Wednesday, October 9, 2013

Seven

When I meet with business leaders around the world, the same general set of requirements always seem to pop to the top. This set of requirements also happens to represent the set of four attributes that must manifest within your data centric architecture and applications.

What is this set of four requirements?

  • Flexibility

  • Agility

  • Scalability

  • Timeliness

In other words, business leaders want their IT solutions to support and propel them forward, even when the terminus is unknown, or the objective multifaceted. The engines that run business must be flexible, agile and scalable.  As new opportunities, markets and clients present themselves, the solution must not only meet the need, but must show up ready to go in a timely fashion. Waiting years to have the application up and running is just not acceptable anymore. 

Whether the set is expressed as business requirements, or expressed as (positive) attributes of the "new and improved" architecture, a critical success factor is modern tools and modern techniques.

To this end, IBM i Technology Refreshes appear periodically to assist you.  In other words, IBM i is keeping up, are you?

If you are not keeping up with the technology at your disposal, I doubt you are meeting all the business requirements.  If you are not meeting business requirements...  well, I'll let you think about the consequences of that.

 

Refresh Seven


Looking specifically across the list of database enhancements and improvements just announced in TR7, I see more features and functions in DB2 for i that help get the job done in an efficient and effective manner. This means more productivity for you, and a higher return on investment for the business.

If I may categorize a few of the items...

In the scalability corner we have a new upper limit for the size of an index object. An index can now be larger than 1TB, with a maximum size of 1.7TB!  Why?  Two reasons:

1) many users of DB2 for i find themselves in a very large database environment with their tables and indexes growing rapidly (very few people throw away data). If they hit a limit, overcoming it might require serious and disruptive changes to their applications.

2) even with relatively small database objects, we all sleep better at night knowing that there is a lot of room for growth in the database we bet our business on. Scale up, not out - keep it simple.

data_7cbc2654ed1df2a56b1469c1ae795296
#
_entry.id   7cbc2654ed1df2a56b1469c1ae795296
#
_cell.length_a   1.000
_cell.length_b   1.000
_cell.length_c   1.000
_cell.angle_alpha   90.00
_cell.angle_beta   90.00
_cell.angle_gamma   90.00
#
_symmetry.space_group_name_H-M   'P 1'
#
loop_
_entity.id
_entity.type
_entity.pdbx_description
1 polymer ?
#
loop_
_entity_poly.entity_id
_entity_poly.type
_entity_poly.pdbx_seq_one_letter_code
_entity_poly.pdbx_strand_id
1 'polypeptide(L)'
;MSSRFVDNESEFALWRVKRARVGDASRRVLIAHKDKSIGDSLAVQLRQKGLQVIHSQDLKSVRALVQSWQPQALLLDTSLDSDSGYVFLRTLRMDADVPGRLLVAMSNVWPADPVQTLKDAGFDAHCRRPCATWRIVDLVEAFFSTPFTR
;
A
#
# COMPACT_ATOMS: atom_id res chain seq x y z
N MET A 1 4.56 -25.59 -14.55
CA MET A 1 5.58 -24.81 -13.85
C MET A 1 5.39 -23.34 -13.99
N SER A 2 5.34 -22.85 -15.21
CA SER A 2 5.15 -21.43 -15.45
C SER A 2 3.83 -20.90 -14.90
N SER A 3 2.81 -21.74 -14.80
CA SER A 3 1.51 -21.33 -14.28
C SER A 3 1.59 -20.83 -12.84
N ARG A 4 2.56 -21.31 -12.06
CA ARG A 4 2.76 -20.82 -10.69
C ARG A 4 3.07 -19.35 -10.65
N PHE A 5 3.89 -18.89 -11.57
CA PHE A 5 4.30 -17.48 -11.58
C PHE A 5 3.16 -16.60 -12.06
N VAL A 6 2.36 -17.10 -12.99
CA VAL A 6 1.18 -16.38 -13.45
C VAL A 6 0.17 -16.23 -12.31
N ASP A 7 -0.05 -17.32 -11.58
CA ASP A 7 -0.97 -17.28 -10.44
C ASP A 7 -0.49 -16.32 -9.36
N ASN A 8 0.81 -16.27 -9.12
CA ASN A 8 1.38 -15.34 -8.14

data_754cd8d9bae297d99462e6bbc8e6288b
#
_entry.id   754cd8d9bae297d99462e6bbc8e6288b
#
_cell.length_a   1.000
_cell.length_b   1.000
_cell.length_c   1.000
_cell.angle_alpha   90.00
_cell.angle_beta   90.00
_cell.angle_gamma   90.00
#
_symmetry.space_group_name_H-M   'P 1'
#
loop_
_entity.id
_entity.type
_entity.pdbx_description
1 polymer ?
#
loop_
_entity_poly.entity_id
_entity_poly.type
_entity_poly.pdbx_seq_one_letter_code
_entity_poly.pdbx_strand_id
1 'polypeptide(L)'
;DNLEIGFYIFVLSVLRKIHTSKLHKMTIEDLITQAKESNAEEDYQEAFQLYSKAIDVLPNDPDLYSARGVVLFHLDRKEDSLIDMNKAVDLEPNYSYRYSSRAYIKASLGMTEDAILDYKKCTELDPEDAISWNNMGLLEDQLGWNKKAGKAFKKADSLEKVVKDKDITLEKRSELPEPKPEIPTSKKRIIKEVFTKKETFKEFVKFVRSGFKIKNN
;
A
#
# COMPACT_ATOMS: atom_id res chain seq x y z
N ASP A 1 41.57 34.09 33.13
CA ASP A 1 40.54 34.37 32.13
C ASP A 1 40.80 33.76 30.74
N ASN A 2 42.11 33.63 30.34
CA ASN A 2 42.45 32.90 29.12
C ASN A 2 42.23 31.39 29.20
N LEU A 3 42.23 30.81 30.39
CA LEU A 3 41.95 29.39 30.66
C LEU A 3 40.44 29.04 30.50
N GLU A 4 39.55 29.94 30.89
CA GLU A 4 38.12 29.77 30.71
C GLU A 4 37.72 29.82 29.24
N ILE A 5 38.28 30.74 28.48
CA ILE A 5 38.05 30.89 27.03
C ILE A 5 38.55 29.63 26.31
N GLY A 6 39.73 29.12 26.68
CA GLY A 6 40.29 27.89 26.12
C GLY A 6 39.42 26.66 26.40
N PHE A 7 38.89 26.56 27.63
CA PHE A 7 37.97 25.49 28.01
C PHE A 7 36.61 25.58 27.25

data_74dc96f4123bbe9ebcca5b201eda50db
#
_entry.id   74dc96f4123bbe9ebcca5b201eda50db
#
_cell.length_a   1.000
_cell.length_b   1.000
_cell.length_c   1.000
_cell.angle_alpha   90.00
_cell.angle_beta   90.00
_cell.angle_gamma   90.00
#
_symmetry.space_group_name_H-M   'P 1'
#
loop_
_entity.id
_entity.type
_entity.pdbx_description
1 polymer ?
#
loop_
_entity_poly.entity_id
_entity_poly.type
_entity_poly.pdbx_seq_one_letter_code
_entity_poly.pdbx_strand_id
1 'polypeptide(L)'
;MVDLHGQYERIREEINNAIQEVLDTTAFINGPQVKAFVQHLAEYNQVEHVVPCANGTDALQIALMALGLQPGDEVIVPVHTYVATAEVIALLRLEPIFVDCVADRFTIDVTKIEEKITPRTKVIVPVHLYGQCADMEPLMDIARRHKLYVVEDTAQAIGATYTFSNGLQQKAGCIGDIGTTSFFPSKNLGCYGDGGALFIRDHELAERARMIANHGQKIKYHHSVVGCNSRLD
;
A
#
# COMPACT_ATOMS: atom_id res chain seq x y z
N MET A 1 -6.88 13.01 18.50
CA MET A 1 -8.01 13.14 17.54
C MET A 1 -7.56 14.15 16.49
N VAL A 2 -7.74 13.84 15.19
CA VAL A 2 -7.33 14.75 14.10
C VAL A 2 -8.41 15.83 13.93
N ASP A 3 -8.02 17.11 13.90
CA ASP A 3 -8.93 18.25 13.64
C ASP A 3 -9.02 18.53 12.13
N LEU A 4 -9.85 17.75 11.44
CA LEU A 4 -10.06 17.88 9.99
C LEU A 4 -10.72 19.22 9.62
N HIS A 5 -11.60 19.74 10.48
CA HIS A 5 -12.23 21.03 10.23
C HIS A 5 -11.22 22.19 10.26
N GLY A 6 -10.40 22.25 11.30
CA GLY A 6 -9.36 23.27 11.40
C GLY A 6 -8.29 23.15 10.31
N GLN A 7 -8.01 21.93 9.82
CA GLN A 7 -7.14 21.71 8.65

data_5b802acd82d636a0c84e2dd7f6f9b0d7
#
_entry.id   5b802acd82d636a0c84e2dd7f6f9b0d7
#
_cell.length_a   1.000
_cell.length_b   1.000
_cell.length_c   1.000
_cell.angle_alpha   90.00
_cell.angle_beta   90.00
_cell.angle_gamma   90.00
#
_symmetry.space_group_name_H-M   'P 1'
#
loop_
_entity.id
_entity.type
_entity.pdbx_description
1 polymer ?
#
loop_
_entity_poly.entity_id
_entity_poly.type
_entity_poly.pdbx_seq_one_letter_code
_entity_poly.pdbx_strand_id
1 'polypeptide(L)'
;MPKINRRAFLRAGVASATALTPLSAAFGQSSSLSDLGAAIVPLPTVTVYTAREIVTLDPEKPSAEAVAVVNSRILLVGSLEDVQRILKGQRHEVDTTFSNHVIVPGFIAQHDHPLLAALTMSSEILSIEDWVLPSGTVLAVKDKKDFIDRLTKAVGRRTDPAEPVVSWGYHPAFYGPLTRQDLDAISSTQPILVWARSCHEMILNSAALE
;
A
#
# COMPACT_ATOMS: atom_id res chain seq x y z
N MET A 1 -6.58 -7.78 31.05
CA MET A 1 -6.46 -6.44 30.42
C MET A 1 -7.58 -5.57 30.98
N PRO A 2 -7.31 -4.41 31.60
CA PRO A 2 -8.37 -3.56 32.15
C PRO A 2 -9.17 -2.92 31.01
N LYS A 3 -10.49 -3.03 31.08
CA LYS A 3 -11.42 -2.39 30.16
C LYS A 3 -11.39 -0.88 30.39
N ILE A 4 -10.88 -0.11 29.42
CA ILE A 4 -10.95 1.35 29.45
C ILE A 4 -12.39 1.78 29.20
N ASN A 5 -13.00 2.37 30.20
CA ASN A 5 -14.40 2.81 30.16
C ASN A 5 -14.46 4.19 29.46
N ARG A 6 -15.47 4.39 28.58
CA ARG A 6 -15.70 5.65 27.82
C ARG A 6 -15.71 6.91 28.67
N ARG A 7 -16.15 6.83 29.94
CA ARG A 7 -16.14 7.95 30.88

If you're curious, all of the database limits can be found in the SQL Reference - Appendix A.

And don't forget, while you are creating those larger than average indexes, IBM i Navigator can help you keep an eye on the build progress with the database maintenance view. This is really useful while building a 1.7TB index - trust me!   (by the way, I used DB2 SMP to get it done in hours, not days HA!)






In the agility corner we have relational database name ALIAS. One of my previous posts talked about three part naming whereby the RDB name can be provided along with the schema and table name; DB2 will implicitly establish the connection to the remote database associated with that name. Now the RDB name can be associated with an alias, allowing for something generic like TARGETRDB to be used in place of all of the remote database names. The SQL statement referencing the RDB name (i.e. RDB alias) can then be generic too.  By changing the RDB entry to use the same alias, you effectively change the target of the SQL statement to reference the object(s) in the different RDB as well.




In the flexibility corner we have an enhancement to the Generate SQL (DDL) tooling.

A physical file is a table.
A keyed logical file is an index.
A keyed logical file is also a view.

So when reverse engineering a DDS created LF, which SQL DDL statement do we get - CREATE INDEX or CREATE VIEW?  Now you can have either one as easy as clicking a button (provided you are running with the latest client code). It will also be possible to generate the optional WHERE clause as part of the CREATE INDEX (or CREATE VIEW) from a select/omit logical file. This gives you the ability to reverse engineer a sparse index too.

Another flexible tool in the kit is the ability to control the I/O blocking factor for a table using a specific SQL procedure instead of the CL command OVRDBF. The new QSYS2/OVERRIDE_TABLE() procedure allows the knowledgeable engineer to influence the blocking factor in a straight forward manner.

For example...

/* Increase the blocking factor on both sides from the default 64K to 256K */

-- Override the BIG source table to use a 256K blocking factor during read
CALL QSYS2.OVERRIDE_TABLE('MYSCHEMA', 'BIG_SOURCE_TABLE', '*BUF256KB');

-- Override the BIG target table to use a 256K blocking factor during write
CALL QSYS2.OVERRIDE_TABLE('MYSCHEMA', 'BIG_TARGET_TABLE', '*BUF256KB');

-- Move the data in BIGGER blocks
INSERT INTO MYSCHEMA.BIG_TARGET_TABLE
    SELECT    *
    FROM    MYSCHEMA.BIG_SOURCE_TABLE
    WHERE    YEAR = 2013;

-- Remove the override
CALL QSYS2.OVERRIDE_TABLE('MYSCHEMA', 'BIG_SOURCE_TABLE', 0);

-- Remove the override
CALL QSYS2.OVERRIDE_TABLE('MYSCHEMA', 'BIG_TARGET_TABLE', 0);



A complete list and a lot more details on the TR7 enhancements can be found at the DB2 for i Updates web site, compliments of Mr. Forstie and Co.

 

Focus on Three


If you or your organization need help with understanding the value of DB2 for i, and/or how to meet requirements, please let me know.  If you are wondering where you should be focusing your time and energy, let me share three vitally important foundational areas:

  • The Science and Art of Information Management

  • Control and Governance of Data and Data Access

  • Proper and Adequate Architecture and Design

There you have it, four plus three equals seven; with a technology refresh to match.


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